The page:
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After a back injury and a knee injury Ben Simmons started slowly, but he’s now beginning to sizzle

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Boston Celtics v Philadelphia 76ers Photo by Tim Nwachukwu/Getty Images

Maybe our expectations were too high. After all, Ben Simmons is a 24 year old two-time All Star, and players like Simmons, Devin Booker, Donovan Mitchell, Jaylen Brown, Jayson Tatum, young players who have achieved so much truly raise the bar for themselves. It’s even become some sort of perverse media or Twitter axiom to suggest Ben hasn’t improved much since he came into the league. But I can assure you, rookie year Ben Simmons was not one of the five best defenders in the entire league like he was a season ago. If a player makes a seismic leap on the less sexy half of the sport, it’s easy to overlook. Sliding and contesting a shot without fouling or getting a steal isn’t nearly as fun to watch as a pull-up triple. But make no mistake, this kid has come a long way since LSU.

It’s true, Simmons has had a slow start to this NBA season. However, should we have been concerned? He has only played a handful of games over a calendar year due to a combination of back injury, a pandemic, a knee injury requiring surgery, and an offseason spent rehabbing.

And while his overall numbers may look sort of fine, it was really his last two games against Boston and Detroit, which offered fans hints of where he left off before all of the major setbacks.

Of course injuries took their toll

Let’s take a step back for a moment. About a year ago today, Ben Simmons was absolutely scorching hot:

It was unequivocally superstar-caliber play; the type of play that should challenge our thinking about what a superstar must do to thrive in the modern era. The same way that slight and slender shooters like Steve Nash or Steph Curry once challenged the notion of what a modern day MVP needs to look like physically, Simmons’ play necessitated we reassess at least some of our opinions and shift some of our values.

Is a player who never personally takes a 3 as flawed as our eyes tell so many of us he is?

The back

But then Ben got hurt. Seriously hurt. His former head coach Brett Brown talked about how severe the back injury, diagnosed as nerve impingement, was back on May 15th, 2020:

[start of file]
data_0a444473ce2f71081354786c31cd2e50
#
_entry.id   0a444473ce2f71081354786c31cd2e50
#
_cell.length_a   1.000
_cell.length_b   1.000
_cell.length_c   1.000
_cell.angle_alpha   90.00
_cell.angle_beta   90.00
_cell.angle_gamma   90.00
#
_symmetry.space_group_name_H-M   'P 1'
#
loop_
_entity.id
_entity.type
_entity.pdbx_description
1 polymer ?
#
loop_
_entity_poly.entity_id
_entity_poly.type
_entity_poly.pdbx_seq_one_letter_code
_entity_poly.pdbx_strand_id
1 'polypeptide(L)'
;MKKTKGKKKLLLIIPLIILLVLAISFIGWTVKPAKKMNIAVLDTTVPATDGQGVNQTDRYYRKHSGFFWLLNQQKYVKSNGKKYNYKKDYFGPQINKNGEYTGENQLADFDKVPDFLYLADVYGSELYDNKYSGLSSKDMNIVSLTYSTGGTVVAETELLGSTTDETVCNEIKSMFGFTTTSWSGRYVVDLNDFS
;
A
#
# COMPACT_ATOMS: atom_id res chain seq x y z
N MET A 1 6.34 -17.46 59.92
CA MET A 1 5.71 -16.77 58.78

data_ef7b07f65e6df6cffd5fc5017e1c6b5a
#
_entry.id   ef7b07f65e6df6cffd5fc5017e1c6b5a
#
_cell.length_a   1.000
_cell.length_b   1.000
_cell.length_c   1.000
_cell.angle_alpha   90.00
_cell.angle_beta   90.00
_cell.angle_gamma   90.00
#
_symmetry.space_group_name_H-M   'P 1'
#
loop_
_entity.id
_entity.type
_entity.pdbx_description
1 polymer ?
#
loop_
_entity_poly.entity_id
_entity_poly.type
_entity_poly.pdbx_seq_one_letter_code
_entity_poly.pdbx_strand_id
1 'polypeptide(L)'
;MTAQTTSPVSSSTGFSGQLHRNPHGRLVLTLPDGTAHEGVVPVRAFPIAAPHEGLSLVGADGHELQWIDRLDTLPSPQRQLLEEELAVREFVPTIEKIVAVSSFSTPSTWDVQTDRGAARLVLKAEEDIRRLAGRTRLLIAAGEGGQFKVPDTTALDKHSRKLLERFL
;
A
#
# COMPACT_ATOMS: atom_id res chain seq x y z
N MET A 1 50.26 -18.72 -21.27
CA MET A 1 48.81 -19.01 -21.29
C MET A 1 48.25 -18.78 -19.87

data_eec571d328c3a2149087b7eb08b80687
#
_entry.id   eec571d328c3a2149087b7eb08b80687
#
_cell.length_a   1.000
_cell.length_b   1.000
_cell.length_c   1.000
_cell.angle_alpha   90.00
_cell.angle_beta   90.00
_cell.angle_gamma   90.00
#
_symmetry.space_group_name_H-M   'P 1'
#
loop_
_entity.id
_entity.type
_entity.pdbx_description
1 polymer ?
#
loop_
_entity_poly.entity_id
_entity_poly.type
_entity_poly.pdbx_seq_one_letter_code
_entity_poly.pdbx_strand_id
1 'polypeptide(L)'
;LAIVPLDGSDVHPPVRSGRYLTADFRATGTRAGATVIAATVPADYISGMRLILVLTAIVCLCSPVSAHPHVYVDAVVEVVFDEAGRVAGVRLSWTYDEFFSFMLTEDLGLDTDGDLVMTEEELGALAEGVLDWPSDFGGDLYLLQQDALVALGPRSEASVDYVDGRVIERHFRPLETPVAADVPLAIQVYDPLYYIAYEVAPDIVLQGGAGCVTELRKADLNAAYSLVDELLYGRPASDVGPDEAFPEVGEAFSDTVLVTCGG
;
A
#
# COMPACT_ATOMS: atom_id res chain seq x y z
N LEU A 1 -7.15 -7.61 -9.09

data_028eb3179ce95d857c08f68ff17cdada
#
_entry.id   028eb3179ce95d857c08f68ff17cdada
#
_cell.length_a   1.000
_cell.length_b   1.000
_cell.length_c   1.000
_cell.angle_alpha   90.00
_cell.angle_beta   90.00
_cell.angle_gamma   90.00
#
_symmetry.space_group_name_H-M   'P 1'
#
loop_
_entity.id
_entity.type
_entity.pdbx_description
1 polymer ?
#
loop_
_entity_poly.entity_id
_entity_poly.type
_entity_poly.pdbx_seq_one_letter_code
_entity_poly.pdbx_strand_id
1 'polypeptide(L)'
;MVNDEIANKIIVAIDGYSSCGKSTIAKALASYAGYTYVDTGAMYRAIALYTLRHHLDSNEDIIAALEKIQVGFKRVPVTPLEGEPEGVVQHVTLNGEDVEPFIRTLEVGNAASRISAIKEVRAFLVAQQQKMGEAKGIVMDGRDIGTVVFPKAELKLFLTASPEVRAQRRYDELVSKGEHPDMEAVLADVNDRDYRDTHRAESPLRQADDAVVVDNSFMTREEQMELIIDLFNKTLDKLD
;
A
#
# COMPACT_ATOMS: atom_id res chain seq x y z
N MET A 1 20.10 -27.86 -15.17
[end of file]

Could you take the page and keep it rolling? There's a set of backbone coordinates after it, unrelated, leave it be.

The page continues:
“For those of you who remember in Milwaukee … for me that was as disturbing a memory as it relates to a player that I can think of. He’s lying on his back, he’s vomiting primarily because of pain. Trying to get him back on the plane and build him back up to some level of health where he can play basketball again with us. That timeline was always an interesting one. As the head coach, you ask the question: ‘What do you think?’ His health obviously rules the day. The effort that he has put in, getting [from] where he was, and the significance — he hurt his back in a real way — the effort that he has put in under the restrictions that are all on top of us.”

If it weren’t for the pandemic that changed the world as we knew it and put the season on pause, Simmons would have simply been out for the year. But a layoff between March and August allowed him to rest and rehab and attempt to suit up for the bubble. Brown almost makes the easy-to-overlook point that rehabbing during a pandemic isn’t simple.

Brown admitted he wasn't sure if Simmons would be available for the bubble as late as June. Per Chris Mannix reporting for SI:

“My opinion, and this is not confirmed yet, is that we are going to be able to inch him back into this,” Brown said. “Is he going to be 100%, I don’t expect that. But I think he is going to be available.”

Simmons was available in his first bubble game, and logged a whopping 38 minutes (so much for inching him back in). But he received criticism for his defense and effort as T.J. Warren went nuclear on Philadelphia, dropping 53 in a Pacers’ win. It simply wasn’t the same Ben who’d done such a great job on so many of the game’s best players before his injury:

Some of this defense he was playing doesn’t show up in a box score. It didn’t land him triple-doubles. You may only have seen it come in the form of a steal or deflection or two. But make no mistake, it produced significant points for his team. And not surprisingly, he wasn’t instantly back to that level when he first took the court again after the nerve issue.

Partial kneecap dislocation

Perhaps it was a complete coincidence. Perhaps it was somehow related (one broken link destroys the whole chain?) but Ben only lasted another full game last August. In his third match, against Washington, he suffered a patellar subluxation of the left knee, or in layman’s, a partial dislocation of the kneecap. He underwent surgery for loose bodies in the knee soon after and his bubble campaign ended along with the team’s realistic playoff hopes:

Like I mentioned at the top: it’s now been just over a year from the last time Simmons was playing the best basketball of his career.